Why Is Alternative Energy Considered Controversial?

Why is alternative energy considered controversial?

Alternative energy refers to energy derived from natural sources that are replenished at a faster rate than they are consumed, such as sunlight, wind, rain, tides, waves, and geothermal heat. The main types of alternative energy include solar, wind, geothermal, hydropower and biomass (plant or animal based material). According to the UN, renewable energy is “energy derived from natural processes that are replenished at a higher rate than they are consumed.”

High Upfront Costs

One of the main controversies surrounding alternative energy is the high upfront costs compared to conventional fossil fuels like coal and natural gas. Building utility-scale wind farms and solar photovoltaic (PV) facilities requires significant capital investments. According to analysis from the US Department of Energy’s National Renewable Energy Laboratory (NREL), the overnight capital costs for onshore wind in 2018 were around $1600/kW, while solar PV costs averaged between $1000-1500/kW depending on the technology. In comparison, building a new natural gas power plant costs around $1000/kW and a coal power plant around $1400-2000/kW according to NREL.

These high initial facility costs present financial and political challenges, as they require substantial investments by utilities, project developers, and policymakers. However, once built, wind and solar facilities have minimal ongoing fuel costs unlike fossil fuels. Multiple recent analyses show that over the lifetime of a project, new renewable energy is cheaper than continuing to operate existing coal plants when accounting for all costs.


One of the main concerns with renewable energy sources like solar and wind is that they are intermittent or unreliable. As EnergyX explains, renewable energy cannot consistently produce power at all hours due to fluctuations in wind and sunlight. This is called intermittency.

As noted in a Scientific American article, the intermittency of renewables disrupts conventional electric grid planning, which relies on consistent power output. Solar only generates power when the sun is shining, and wind power fluctuates based on wind conditions. This makes integrating high levels of renewables complex for grid operators.

The intermittent nature of renewables like solar and wind is a key challenge that contributes to the controversy around adopting alternative energy on a wide scale. Overcoming intermittency requires storage solutions, upgraded transmission systems, and backup power sources.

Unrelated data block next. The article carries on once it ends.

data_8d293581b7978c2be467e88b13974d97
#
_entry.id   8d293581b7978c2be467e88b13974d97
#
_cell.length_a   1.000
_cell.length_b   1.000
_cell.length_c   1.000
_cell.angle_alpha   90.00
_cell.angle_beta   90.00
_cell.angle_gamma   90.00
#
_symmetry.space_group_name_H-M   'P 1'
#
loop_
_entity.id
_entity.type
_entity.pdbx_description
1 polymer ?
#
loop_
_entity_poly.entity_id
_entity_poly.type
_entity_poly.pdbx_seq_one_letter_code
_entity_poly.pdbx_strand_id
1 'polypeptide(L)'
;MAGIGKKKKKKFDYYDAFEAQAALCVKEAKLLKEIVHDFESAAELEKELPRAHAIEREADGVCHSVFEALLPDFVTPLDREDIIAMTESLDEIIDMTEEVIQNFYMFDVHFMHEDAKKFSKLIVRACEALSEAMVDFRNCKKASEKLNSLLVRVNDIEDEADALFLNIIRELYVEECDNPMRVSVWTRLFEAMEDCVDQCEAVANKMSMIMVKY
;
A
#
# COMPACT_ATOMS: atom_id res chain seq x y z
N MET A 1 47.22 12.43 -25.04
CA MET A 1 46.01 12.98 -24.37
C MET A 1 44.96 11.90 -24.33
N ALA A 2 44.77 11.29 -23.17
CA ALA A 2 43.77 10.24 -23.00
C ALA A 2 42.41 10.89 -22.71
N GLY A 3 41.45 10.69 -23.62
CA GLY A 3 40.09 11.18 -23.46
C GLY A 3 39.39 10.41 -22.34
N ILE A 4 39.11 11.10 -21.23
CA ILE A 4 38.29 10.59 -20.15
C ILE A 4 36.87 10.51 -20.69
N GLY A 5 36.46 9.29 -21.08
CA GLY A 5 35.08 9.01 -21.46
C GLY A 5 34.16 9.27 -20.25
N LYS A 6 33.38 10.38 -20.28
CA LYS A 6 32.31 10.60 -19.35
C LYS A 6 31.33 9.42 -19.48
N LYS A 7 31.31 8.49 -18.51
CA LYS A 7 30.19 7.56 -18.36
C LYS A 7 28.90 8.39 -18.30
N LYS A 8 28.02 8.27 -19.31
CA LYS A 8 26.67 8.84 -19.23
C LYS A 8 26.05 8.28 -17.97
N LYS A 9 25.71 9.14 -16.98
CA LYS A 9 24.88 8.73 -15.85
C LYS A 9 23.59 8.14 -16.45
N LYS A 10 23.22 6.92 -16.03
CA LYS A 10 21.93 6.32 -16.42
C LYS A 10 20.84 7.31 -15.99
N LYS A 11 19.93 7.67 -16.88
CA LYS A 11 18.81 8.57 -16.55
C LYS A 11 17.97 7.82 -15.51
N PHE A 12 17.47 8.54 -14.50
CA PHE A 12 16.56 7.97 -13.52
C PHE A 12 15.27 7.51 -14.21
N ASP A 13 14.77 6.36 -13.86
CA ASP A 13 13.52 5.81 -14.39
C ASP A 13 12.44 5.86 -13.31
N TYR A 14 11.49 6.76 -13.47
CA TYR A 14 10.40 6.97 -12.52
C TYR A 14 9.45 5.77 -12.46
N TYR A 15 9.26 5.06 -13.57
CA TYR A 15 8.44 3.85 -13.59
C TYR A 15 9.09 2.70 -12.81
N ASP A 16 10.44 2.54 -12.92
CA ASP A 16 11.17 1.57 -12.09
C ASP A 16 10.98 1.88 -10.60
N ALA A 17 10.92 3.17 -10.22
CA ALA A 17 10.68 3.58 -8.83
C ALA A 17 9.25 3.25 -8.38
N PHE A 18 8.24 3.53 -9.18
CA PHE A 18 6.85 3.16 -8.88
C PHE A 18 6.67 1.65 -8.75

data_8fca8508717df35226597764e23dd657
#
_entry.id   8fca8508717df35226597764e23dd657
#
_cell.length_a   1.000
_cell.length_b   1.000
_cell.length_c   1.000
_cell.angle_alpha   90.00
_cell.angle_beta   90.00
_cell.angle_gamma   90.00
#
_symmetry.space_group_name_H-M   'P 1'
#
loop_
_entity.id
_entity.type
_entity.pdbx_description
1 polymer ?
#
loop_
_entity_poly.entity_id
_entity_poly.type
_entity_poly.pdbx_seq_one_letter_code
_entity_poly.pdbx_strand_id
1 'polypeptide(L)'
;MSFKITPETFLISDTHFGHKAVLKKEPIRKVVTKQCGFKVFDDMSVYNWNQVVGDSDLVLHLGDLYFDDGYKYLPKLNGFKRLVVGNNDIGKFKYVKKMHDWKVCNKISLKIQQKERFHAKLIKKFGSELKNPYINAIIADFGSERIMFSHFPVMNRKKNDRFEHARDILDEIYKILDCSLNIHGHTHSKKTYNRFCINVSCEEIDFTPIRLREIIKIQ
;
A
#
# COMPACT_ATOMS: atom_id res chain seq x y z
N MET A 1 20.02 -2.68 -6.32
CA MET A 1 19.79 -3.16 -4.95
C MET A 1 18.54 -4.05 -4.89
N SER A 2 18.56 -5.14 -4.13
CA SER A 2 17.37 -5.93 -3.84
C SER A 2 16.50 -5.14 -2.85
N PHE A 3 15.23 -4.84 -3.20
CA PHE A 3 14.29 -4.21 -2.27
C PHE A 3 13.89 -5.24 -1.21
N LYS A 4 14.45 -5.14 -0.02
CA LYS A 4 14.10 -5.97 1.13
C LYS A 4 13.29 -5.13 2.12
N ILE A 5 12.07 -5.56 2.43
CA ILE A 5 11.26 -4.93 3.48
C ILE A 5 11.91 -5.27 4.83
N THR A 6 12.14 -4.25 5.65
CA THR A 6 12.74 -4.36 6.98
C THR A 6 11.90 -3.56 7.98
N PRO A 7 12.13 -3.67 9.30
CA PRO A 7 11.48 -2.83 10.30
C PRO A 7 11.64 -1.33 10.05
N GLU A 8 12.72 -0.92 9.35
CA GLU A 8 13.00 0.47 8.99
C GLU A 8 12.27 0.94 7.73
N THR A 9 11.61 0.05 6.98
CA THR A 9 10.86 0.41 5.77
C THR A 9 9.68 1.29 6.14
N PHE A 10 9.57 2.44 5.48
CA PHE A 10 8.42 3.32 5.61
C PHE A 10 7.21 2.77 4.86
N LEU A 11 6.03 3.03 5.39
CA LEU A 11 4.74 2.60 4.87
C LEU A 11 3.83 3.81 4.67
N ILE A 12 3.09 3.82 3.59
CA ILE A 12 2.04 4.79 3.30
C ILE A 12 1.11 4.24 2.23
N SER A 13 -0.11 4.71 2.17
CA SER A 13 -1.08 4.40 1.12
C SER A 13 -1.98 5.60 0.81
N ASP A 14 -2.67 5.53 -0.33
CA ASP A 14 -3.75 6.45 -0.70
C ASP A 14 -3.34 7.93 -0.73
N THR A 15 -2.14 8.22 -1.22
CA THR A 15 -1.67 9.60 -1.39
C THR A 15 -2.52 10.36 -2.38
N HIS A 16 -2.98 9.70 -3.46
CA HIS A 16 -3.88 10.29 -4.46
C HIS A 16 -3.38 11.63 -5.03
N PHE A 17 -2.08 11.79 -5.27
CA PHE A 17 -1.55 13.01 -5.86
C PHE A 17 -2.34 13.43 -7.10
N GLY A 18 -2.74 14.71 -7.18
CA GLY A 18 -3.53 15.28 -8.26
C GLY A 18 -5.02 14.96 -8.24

Land Use Concerns

Large utility-scale solar and wind farms can require significant amounts of land, which raises concerns about habitat destruction and land use conflicts. According to the Solar Energy Development Programmatic EIS, the clearing and use of large areas of land for solar facilities can adversely affect native vegetation and wildlife in many ways, including loss of habitat and habitat fragmentation, disturbance from construction, and impacts to water resources (https://solareis.anl.gov/guide/environment/). The Union of Concerned Scientists reports that utility-scale solar facilities in the US have a land use footprint ranging from 3.5 to 43 acres per megawatt of electricity produced. Large solar farms can displace native vegetation and agricultural land (https://www.ucsusa.org/resources/environmental-impacts-solar-power).

Similarly, wind farms require significant areas of land, potentially disrupting habitats and displacing wildlife. Proper siting and mitigation measures can help reduce environmental impacts. Overall, renewable energy has tradeoffs with land use that should be balanced against habitat destruction from fossil fuel extraction and climate change impacts.

Grid Reliability

Integrating alternative energy sources like wind and solar into the electrical grid can present technical challenges. Due to the intermittent nature of wind and solar power, balancing supply and demand on the grid becomes more complex (1). This can lead to instability and reliability issues if not properly managed.

According to a report by the American Progress, the answer is not to turn away from renewable energy. In fact, renewables can provide the redundancy and decentralization needed to build a more resilient grid (2). The key is modernizing the grid infrastructure and utilizing technologies like energy storage and advanced forecasting to balance variable supply and demand. With the proper grid upgrades and management strategies, a high penetration of renewable energy is achievable without sacrificing reliability.


(1) https://www.utilitydive.com/news/skepticism-persists-around-clean-energy-and-grid-reliability-heres-how-to/695393/

(2) https://www.americanprogress.org/article/renewable-energy-is-the-key-to-building-a-more-resilient-and-reliable-electricity-grid/

Job Loss Fears